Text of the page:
One of the central prongs in the right-wing effort to blame Bill Clinton for the growth of al-Qaida (and one of the central aspects of the general neoconservative mythology of how to fight terrorism) revolves around Somalia. Specifically, the right-wingers claim that President Clinton’s withdrawal of troops from Somalia after a Muslim militia dragged the bodies of U.S. troops through the streets of Mogadishu conveyed weakness to the Muslim world and showed that we could be easily defeated. We suffer a few casualties, and we run away. They claim that that perceived weakness — “cutting and running” from Somalia — is what “emboldened” Osama bin Laden in the 1990s to wage war against us.
But that is pure historical revisionism; it is just completely false. And being subjected to that accusation this weekend by Fox News’ Chris Wallace appears — understandably — to have been what principally triggered Clinton’s anger in responding to those accusations during his interview. Wallace asked Clinton about “how the fact that when you pulled troops out of Somalia in 1993, bin Laden said, ‘I have seen the frailty and the weakness and the cowardice of U.S. troops.’” In response, Clinton said: “They were all trying to get me to withdraw from Somalia in 1993 the next day after we were involved in ‘Black Hawk down,’ and I refused to do it and stayed six months and had an orderly transfer to the United Nations.”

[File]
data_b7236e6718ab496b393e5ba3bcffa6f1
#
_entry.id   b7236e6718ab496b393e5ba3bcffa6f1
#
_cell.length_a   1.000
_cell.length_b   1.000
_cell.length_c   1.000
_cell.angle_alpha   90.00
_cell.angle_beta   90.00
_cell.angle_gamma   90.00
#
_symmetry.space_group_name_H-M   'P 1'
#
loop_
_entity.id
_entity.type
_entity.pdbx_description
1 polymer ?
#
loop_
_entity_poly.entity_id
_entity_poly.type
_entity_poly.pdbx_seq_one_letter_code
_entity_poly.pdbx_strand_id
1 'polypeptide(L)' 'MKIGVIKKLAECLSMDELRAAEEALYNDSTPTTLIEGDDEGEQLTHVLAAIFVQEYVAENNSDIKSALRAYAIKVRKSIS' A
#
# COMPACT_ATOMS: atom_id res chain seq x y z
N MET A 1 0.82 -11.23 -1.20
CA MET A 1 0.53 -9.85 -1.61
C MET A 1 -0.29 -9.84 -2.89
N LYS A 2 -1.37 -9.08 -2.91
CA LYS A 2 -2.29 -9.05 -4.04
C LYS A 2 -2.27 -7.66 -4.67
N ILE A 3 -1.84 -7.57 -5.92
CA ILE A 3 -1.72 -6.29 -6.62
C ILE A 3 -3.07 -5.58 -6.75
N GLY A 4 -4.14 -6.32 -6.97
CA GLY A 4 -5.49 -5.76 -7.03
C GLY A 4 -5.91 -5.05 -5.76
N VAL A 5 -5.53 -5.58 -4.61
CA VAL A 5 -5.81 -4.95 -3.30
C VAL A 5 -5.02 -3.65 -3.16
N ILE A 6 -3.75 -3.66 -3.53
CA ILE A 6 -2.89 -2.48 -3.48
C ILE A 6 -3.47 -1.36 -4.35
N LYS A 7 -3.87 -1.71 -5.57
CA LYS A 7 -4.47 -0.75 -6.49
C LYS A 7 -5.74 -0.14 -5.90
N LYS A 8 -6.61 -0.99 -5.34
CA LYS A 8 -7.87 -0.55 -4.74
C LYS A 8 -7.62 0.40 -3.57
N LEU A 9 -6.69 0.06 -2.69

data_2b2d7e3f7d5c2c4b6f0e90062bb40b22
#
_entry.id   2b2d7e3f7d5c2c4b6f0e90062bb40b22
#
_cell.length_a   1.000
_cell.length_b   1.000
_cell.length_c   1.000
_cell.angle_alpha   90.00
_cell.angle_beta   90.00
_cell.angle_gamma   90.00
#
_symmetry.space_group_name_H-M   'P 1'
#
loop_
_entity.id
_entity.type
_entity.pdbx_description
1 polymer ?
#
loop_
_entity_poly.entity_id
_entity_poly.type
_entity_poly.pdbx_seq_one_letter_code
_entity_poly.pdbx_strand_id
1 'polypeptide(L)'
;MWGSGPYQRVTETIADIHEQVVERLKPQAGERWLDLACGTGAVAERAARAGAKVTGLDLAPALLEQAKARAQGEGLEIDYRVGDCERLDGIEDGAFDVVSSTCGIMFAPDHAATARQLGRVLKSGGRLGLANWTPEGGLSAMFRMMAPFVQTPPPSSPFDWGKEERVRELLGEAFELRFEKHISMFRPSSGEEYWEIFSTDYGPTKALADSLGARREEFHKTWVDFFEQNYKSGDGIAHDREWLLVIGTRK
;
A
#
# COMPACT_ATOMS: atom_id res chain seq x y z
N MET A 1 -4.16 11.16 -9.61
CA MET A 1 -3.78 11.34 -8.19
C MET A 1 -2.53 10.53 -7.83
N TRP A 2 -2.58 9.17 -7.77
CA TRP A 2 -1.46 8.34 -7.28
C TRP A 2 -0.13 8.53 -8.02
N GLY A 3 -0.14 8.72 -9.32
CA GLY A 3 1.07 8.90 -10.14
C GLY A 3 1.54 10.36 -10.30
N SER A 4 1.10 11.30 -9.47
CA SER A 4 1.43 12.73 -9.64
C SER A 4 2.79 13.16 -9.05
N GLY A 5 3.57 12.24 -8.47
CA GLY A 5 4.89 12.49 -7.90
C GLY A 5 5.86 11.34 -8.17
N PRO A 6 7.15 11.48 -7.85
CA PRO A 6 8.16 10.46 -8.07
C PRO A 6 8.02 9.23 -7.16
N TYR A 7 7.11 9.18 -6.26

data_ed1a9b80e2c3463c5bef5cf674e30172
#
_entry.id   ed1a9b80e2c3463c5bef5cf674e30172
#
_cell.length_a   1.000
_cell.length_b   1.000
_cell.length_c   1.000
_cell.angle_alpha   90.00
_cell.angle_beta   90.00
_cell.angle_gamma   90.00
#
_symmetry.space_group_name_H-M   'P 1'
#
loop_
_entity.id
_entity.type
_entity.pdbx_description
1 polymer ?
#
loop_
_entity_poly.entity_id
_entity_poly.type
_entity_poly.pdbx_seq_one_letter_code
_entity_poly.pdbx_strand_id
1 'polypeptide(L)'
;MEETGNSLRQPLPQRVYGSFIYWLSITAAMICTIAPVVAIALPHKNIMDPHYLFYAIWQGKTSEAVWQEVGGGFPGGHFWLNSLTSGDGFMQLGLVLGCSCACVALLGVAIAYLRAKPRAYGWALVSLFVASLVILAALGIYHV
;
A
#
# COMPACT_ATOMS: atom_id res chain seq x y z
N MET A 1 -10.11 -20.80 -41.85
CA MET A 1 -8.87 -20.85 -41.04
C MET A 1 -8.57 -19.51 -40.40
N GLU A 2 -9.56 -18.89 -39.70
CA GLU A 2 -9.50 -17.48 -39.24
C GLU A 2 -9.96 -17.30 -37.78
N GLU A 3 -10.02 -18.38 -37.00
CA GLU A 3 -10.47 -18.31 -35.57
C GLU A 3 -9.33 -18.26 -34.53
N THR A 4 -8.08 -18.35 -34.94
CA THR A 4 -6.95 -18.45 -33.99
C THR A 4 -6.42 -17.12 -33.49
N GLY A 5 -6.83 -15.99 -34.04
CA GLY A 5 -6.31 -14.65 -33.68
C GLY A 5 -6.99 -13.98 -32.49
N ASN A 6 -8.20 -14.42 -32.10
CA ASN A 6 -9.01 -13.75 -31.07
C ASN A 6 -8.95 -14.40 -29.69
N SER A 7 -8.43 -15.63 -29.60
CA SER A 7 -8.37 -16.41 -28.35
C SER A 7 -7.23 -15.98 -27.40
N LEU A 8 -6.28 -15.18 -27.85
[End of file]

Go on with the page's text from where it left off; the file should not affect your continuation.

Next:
If anything, Clinton understated his own defense. After the U.S. troops were dragged through the streets of Mogadishu, numerous conservative senators and representatives — mostly Republican along with some conservative Southern Democrats — demanded that Clinton withdraw all American troops immediately, insisting that the U.S. had no interest in Somalia and that not one more American troop should die there. They gave speeches stoked with nationalistic anger and angrily demanded immediate withdrawal, and even threatened to introduce legislation to cut off all funding for any troop maintenance in Somalia.
Clinton — along with Democratic senators such as John Kerry — vigorously argued against immediate withdrawal, in part because of the concern that America would look weak by panicking and abandoning its mission at the first sign of trouble (just like President Reagan did in 1983 when he immediately withdrew U.S. forces from Lebanon after the attack on U.S. Marines). Clinton had to virtually beg to be allowed to keep troops for an additional six months (and he even increased American troop levels) to stabilize the situation, demonstrate U.S. resolve and a commitment to the mission and, most of all, avoid a panicky, fear-driven retreat.